This gorgeous volume, compiled to mark the 175th anniversary of the National Library of Medicine, provides an intimate look at dozens of rare items from the world’s largest medical library. Ranging from public health posters to anatomical dolls, postcards to filmstrips, medieval manuscripts to laboratory notebooks, these unique holdings of the NLM are brilliantly displayed in large, clear photographs, with at least two pages dedicated to picturing and explicating each item. Because of its large-scale, high-quality photographs of medical curios—and because many of its items tend toward the gruesome (illustrations of conjoined twins, faces ravaged by tertiary syphilis)—the volume is undoubtedly destined to grace the coffee tables of doctors and antique collectors across the globe. Nevertheless, the serious scholar will still find much of interest in the book. Each item is accompanied by an illuminating essay written by a distinguished expert in the field, either from academia or the remarkable staff of experts at the NLM and NIH. The images are large and detailed enough that the scholar can make careful analysis of each object. The book could easily be used to introduce advanced undergraduates or graduate students to the challenges and delights of material culture analysis in the history of medicine.
The informative introduction to the volume reminds us that there once was a time when men believed that all the knowledge in the world could be collected under one roof. The National Library of Medicine is testimony to this belief: the outcome of ‘the immensely ambitious task of collecting all the world’s medical knowledge from antiquity to the present in one place . . .’ (p. 9). Founded as the Library of the Surgeon General’s office in 1836, for more than a century it served as the US Army Medical Museum and Library, the repository of medical knowledge for the republic’s military forces. A good part of the collection, as it is represented here, can be linked to military goals: atlases of surgery and anatomy, books on battlefield first aid, military hospital magazines, WWII films educating soldiers of the dangers of gonorrhoea. But while military men were the curators, their desire to make the library a comprehensive collection of knowledge went far beyond a practical concern for military hygiene. Bibliophiles brought in embossed volumes of Aristotle, Kircher, Zahn, and Vesalius—works of great interest to today’s historians of medieval and early modern science. Popular medicine is represented through recipe-books, postcards, and nostrum advertisements. What the reader will remember the most, though, are the Wunderkammer-type objects that the medically curious were wont to collect: inevitable images of dog-faced boys, syphilitic sores, and perfectly sliced cadavers. It is not surprising that the publisher, Blast Books, has also published volumes on the Mütter Museum and the Musée Fragonard.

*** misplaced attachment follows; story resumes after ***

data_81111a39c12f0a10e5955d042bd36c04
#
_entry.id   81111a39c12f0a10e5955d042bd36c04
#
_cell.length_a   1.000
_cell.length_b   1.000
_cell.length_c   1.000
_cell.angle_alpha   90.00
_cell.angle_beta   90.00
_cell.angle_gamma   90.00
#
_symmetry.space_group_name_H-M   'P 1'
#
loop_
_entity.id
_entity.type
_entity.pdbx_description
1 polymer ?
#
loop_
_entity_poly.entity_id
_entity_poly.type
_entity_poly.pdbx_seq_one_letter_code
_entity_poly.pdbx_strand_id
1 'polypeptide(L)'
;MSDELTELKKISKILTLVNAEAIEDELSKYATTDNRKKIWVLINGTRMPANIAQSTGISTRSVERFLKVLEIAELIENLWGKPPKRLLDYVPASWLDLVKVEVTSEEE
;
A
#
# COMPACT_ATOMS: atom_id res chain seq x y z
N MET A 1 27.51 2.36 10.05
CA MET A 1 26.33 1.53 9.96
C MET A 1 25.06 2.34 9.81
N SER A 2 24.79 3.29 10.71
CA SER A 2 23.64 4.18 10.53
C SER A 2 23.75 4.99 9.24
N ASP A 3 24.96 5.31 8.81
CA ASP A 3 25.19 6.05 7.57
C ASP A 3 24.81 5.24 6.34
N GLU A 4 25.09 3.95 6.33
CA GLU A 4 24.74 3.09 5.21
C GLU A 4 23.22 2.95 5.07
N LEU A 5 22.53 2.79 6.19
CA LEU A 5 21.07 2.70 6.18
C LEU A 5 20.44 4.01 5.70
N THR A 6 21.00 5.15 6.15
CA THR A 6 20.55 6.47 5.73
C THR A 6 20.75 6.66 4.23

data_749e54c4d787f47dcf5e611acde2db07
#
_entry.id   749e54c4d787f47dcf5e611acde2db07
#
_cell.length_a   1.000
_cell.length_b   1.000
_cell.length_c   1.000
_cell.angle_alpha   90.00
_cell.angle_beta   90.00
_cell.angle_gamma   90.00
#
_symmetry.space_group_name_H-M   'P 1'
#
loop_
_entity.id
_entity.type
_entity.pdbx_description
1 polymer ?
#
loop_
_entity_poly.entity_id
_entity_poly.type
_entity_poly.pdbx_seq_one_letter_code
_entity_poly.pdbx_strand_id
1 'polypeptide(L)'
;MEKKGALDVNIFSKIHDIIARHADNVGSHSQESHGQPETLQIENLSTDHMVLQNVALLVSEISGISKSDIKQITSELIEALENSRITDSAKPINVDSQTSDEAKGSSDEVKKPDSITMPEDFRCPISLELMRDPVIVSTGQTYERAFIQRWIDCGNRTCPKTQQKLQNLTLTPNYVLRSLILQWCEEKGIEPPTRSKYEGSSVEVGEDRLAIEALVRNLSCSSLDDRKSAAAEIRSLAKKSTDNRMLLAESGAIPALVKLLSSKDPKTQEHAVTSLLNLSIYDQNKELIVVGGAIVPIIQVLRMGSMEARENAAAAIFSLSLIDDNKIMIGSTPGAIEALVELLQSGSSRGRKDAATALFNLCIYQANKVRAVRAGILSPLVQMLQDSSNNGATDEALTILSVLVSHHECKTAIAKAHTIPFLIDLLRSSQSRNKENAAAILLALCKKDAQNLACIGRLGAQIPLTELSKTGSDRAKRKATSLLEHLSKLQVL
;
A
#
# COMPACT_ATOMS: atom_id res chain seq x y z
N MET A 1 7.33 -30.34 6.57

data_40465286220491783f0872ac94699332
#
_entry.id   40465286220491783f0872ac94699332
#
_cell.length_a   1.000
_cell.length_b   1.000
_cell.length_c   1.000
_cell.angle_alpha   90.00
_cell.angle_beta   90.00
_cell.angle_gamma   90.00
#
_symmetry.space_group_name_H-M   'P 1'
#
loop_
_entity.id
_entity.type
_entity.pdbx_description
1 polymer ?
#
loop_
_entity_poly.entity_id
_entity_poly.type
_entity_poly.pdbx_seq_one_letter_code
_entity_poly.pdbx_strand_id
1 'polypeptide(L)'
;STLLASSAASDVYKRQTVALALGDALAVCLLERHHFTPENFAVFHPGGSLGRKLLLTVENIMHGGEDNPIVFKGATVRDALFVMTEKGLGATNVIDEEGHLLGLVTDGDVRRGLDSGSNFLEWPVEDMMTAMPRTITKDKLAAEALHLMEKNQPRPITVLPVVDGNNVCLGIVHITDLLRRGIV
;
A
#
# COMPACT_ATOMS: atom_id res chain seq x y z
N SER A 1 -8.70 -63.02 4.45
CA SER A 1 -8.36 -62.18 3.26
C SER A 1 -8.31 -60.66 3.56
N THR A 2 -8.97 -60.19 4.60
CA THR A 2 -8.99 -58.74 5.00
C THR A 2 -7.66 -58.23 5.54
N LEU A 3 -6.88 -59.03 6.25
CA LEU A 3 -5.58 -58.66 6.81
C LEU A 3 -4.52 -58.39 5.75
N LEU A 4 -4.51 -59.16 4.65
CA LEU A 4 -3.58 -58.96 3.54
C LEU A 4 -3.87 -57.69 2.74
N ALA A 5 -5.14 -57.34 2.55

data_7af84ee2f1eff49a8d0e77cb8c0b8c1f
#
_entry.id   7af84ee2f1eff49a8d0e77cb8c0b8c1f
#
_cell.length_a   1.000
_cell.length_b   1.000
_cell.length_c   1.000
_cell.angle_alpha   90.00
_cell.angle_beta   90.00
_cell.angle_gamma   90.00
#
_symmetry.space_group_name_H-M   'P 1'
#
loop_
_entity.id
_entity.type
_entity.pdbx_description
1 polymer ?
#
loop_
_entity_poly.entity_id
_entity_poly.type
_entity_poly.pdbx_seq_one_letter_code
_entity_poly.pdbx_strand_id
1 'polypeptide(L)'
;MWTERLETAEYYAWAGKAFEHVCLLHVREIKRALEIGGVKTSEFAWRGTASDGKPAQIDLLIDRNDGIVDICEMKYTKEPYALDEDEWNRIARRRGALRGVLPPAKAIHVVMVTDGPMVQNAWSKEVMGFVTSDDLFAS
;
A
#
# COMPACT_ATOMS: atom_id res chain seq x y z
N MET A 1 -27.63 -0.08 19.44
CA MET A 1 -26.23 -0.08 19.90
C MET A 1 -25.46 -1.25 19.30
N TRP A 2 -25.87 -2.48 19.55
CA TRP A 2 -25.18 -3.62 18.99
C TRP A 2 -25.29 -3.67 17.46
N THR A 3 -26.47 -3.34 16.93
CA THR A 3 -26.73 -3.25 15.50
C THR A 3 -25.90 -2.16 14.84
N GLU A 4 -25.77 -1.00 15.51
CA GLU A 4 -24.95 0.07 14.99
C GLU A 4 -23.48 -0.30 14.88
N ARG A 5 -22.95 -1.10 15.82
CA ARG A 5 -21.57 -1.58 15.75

Happily, the volume does not suffer from an Eurocentric bias, and there is much here that will be of interest to Asianists. Scattered through the volume are over a dozen objects that are of Asian provenance or pertain to an Asian topic. Many are not what one would expect from a ‘medical library’. A Persian translation of Al Qazwini’s Marvels of Things Created, hand-copied and illustrated in India, and a Mongolian manuscript of The Sutra of Great Liberation are among the more surprising items. The medical manuscripts encompass a remarkable range of Asian periods and locales, from a fourteenth-century Persian Anatomy of the Human Body to the 1945 Medical Report of the Atomic Bombing in Hiroshima compiled (in English) by the First Tokyo Military Hospital. The material culture of health and hygiene in modern China is particularly well represented, including objects such as a lovely accordion foldout handbook of acupuncture points dating from the Korean War period (with accompanying essay by Bridie Andrews), and a delightful set of ‘health and hygiene puzzle-blocks’ from the Shanghai Number 10 Toy Factory (with accompanying essay by Marta Hanson).
In general the book’s essays demonstrate a good balance between detailed analysis of the specific object and general introduction of the object’s historical context. The voices of the individual authors shine through: some essays are playful, if not satirical in tone, others are more straightforwardly descriptive. The editor was wise to avoid imposing a single structure on the essays. Similarly, the lack of clear categories in the book’s organisation adds to the reader’s sense of suspense and discovery—one never knows what to expect with the turn of each page. What is missing from the descriptions, though, is any specific discussion of how each object came to be part of the NLM collection. How on earth, for example, did palm-leaf medical manuscripts from Sri Lanka wind up in Bethesda? Behind each object is a story of social networks and military conquest that remains untold. For example, many of the Meiji-era Japanese works that I have consulted in the NLM bore the stamp of SCAP (the Supreme Commander of the Allied Powers), linking the objects to the US military occupation of Japan after WWII. Perhaps the most chillingly gruesome image in the volume—an X-ray of Hitler’s skull—was in a set of reports compiled by US military intelligence after the war. Who compiled it, and how did they wind up with Hitler’s medical records? Complex questions of provenance are perhaps beyond the purview of the brief essays, and lingering questions remain. Such unanswered questions, though, make the volume a wonderful tool for the scholar of medicine. Even the most casual perusal of its captivating pages could launch a dozen inquiries into the unknown.